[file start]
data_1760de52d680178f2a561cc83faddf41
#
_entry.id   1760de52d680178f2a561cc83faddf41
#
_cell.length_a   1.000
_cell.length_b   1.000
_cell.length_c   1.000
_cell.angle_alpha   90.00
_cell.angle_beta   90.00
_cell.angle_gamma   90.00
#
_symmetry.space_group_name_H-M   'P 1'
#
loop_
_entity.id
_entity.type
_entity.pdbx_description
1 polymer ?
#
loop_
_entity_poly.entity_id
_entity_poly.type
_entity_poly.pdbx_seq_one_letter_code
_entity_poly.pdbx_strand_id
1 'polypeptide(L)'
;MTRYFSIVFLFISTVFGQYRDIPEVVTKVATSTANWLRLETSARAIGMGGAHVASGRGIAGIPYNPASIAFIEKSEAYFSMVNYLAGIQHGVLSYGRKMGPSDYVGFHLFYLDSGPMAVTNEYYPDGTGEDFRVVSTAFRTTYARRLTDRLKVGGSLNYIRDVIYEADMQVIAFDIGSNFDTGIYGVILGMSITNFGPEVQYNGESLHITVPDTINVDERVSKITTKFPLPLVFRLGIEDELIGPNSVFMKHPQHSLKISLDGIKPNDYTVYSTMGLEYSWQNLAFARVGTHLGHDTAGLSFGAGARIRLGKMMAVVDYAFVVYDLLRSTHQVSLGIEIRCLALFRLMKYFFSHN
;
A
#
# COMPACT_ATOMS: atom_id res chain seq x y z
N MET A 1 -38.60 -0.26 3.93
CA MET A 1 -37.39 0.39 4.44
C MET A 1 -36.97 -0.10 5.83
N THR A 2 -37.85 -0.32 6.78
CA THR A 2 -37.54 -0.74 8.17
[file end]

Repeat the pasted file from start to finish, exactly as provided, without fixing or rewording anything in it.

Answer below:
data_1760de52d680178f2a561cc83faddf41
#
_entry.id   1760de52d680178f2a561cc83faddf41
#
_cell.length_a   1.000
_cell.length_b   1.000
_cell.length_c   1.000
_cell.angle_alpha   90.00
_cell.angle_beta   90.00
_cell.angle_gamma   90.00
#
_symmetry.space_group_name_H-M   'P 1'
#
loop_
_entity.id
_entity.type
_entity.pdbx_description
1 polymer ?
#
loop_
_entity_poly.entity_id
_entity_poly.type
_entity_poly.pdbx_seq_one_letter_code
_entity_poly.pdbx_strand_id
1 'polypeptide(L)'
;MTRYFSIVFLFISTVFGQYRDIPEVVTKVATSTANWLRLETSARAIGMGGAHVASGRGIAGIPYNPASIAFIEKSEAYFSMVNYLAGIQHGVLSYGRKMGPSDYVGFHLFYLDSGPMAVTNEYYPDGTGEDFRVVSTAFRTTYARRLTDRLKVGGSLNYIRDVIYEADMQVIAFDIGSNFDTGIYGVILGMSITNFGPEVQYNGESLHITVPDTINVDERVSKITTKFPLPLVFRLGIEDELIGPNSVFMKHPQHSLKISLDGIKPNDYTVYSTMGLEYSWQNLAFARVGTHLGHDTAGLSFGAGARIRLGKMMAVVDYAFVVYDLLRSTHQVSLGIEIRCLALFRLMKYFFSHN
;
A
#
# COMPACT_ATOMS: atom_id res chain seq x y z
N MET A 1 -38.60 -0.26 3.93
CA MET A 1 -37.39 0.39 4.44
C MET A 1 -36.97 -0.10 5.83
N THR A 2 -37.85 -0.32 6.78
CA THR A 2 -37.54 -0.74 8.17